Malaysian Elections: A Case of Too Little, Too Late for the Government?

By Farish A. Noor

The by-elections in Malaysia this week have demonstrated in many ways the fact that Malaysia’s political landscape has changed very little over the past year:

The ruling Barisan Nasional (National Front) that is dominated by the UMNO party won the by-election in East Malaysia, but lost both by-elections in the West Malaysian states of Perak and Kedah. In the case of the latter, the results of the elections have shown that the prevailing political mood in West Malaysia remains in favour of the opposition made up of the parties of the Peoples’ Alliance (Pakatan Rakyat), which won a majority of the votes in the Peninsula during the general elections of March 2008.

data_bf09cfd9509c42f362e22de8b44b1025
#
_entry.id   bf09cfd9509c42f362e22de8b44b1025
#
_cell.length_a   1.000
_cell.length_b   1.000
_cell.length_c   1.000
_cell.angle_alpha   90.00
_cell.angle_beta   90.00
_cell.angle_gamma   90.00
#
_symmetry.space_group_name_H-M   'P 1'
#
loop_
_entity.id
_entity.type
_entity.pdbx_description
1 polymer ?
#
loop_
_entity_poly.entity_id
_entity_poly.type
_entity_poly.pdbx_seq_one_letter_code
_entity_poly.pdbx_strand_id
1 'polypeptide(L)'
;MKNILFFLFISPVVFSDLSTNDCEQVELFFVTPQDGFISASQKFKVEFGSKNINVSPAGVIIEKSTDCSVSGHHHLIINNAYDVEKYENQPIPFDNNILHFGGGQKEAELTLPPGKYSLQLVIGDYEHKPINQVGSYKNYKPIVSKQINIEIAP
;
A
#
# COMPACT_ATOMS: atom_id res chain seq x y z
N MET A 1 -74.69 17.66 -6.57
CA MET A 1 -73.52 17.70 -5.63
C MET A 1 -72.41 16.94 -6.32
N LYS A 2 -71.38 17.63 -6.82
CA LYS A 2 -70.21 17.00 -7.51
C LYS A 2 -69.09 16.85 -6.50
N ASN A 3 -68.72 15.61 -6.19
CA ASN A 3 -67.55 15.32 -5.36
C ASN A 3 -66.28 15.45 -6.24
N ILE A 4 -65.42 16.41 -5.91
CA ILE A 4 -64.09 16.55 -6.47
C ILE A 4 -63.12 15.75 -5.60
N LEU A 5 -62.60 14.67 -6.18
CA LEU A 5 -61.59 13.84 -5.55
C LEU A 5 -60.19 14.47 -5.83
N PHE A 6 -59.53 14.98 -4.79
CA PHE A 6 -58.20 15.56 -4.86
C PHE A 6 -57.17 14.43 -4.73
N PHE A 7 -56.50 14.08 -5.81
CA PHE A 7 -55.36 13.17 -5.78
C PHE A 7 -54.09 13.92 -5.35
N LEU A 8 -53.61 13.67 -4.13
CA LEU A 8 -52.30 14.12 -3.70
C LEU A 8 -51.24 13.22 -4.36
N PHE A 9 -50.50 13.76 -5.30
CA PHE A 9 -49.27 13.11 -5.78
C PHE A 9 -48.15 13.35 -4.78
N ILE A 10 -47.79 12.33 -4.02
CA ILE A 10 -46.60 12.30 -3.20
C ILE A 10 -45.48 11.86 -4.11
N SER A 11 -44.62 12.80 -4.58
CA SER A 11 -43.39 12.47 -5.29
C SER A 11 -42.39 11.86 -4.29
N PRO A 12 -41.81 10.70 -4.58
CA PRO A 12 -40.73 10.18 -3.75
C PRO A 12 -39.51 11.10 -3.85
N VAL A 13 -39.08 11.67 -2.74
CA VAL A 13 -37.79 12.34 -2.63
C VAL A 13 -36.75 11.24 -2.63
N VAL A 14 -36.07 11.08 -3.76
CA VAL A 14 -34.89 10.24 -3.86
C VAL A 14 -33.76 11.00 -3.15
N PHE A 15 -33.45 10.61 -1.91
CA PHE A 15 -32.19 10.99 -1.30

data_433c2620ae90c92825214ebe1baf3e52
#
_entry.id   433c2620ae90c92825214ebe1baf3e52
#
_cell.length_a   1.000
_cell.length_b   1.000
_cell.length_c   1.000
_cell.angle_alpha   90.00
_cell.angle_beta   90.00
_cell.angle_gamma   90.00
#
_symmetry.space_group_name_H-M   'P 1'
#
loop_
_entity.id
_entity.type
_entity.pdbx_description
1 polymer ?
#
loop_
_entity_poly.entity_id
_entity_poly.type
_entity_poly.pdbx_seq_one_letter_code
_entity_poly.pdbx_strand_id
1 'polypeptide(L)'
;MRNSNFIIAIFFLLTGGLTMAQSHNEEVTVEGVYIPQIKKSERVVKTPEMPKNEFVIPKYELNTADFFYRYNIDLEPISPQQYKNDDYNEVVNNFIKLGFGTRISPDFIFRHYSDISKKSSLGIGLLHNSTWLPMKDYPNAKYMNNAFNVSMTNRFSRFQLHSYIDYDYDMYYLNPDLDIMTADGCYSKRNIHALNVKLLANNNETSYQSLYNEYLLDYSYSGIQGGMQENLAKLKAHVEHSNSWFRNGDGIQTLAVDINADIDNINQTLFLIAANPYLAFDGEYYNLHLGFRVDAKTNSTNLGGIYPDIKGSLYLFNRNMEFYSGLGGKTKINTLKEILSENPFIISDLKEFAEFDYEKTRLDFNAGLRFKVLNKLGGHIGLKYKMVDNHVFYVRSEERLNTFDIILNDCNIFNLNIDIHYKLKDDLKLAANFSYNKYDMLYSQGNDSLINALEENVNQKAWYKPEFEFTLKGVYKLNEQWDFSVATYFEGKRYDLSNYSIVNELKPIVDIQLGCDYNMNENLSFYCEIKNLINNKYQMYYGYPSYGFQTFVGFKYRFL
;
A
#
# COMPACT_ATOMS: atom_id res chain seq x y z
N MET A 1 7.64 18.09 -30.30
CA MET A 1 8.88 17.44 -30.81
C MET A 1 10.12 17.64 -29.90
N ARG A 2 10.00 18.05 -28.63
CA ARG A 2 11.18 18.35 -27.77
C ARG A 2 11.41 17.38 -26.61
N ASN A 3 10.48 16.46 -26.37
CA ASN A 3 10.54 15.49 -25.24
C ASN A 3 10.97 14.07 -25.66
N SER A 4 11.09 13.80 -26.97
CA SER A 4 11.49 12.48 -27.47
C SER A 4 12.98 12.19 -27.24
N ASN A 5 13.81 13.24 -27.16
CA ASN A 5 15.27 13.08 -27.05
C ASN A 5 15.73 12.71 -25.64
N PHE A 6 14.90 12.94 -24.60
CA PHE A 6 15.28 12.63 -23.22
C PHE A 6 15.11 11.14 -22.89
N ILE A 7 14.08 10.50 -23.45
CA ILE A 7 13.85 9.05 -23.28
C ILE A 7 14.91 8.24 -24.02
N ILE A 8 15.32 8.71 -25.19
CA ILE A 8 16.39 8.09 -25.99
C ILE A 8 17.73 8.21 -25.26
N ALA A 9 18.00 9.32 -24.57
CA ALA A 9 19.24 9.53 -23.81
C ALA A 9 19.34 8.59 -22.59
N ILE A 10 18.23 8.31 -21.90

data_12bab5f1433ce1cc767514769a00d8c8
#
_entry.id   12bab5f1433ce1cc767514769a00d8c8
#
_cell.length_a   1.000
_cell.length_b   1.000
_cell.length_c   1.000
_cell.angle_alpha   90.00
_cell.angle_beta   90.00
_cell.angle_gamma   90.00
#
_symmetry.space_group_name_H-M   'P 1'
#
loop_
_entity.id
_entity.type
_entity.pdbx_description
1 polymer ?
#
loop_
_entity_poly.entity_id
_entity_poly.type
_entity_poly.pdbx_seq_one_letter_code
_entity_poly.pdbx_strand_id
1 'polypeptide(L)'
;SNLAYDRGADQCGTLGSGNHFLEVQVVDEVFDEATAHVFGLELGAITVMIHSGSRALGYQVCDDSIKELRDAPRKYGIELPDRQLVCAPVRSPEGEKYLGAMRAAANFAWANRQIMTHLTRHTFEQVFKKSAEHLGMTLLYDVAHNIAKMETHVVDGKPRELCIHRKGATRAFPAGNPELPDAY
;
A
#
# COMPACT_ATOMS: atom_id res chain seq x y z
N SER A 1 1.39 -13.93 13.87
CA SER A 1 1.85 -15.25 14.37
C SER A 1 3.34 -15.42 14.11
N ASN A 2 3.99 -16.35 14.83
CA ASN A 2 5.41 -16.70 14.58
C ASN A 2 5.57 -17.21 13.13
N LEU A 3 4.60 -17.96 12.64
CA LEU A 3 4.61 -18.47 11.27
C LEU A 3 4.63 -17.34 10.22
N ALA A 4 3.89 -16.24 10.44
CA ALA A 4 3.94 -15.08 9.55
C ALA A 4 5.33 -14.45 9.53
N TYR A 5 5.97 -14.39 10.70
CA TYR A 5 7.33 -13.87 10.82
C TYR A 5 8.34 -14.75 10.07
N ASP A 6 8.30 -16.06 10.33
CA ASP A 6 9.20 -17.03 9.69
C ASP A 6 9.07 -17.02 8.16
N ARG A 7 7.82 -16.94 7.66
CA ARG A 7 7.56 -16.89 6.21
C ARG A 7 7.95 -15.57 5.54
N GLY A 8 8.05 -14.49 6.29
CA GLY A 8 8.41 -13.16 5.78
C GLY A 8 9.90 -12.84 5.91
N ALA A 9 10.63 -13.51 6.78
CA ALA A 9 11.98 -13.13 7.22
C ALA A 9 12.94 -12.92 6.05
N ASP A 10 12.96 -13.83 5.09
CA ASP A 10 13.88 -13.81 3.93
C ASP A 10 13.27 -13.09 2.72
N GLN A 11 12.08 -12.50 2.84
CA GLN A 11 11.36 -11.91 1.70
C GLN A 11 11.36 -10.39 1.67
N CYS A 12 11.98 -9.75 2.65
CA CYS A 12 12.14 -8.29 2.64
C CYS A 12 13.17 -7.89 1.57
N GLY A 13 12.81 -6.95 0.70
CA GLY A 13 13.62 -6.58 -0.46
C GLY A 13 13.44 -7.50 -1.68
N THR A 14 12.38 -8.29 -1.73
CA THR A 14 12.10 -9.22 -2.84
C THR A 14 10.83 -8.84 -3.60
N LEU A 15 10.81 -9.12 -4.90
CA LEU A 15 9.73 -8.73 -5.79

Political commentators and analysts will now set about dissecting the results of these elections and engage in the arcane art of political predictions: Not least for the simple reason that the by-election results will be seen as the peoples’ verdict on the standing and popularity of the country’s new Prime Minister, Datuk Najib Razak.

Sworn in as the country’s sixth Prime Minister less than a week ago, Najib Razak hails from one of the oldest elite families that have dominated the internal politics of UMNO – and by extension Malaysia – for more than half a century now. Son of the country’s second Prime Minister and connected to several of the aristocratic families of the country, Najib ironically cuts a curious figure in the context of Malaysia’s new and increasingly complex politics. In the 1950s and 60s he would have been seen as a prime candidate for the office of Prime Minister thanks to his elite background and Western education. But today Malaysia is witnessing the emergence of a new society that is infinitely more complex compared to the Malaysia of the 1950s.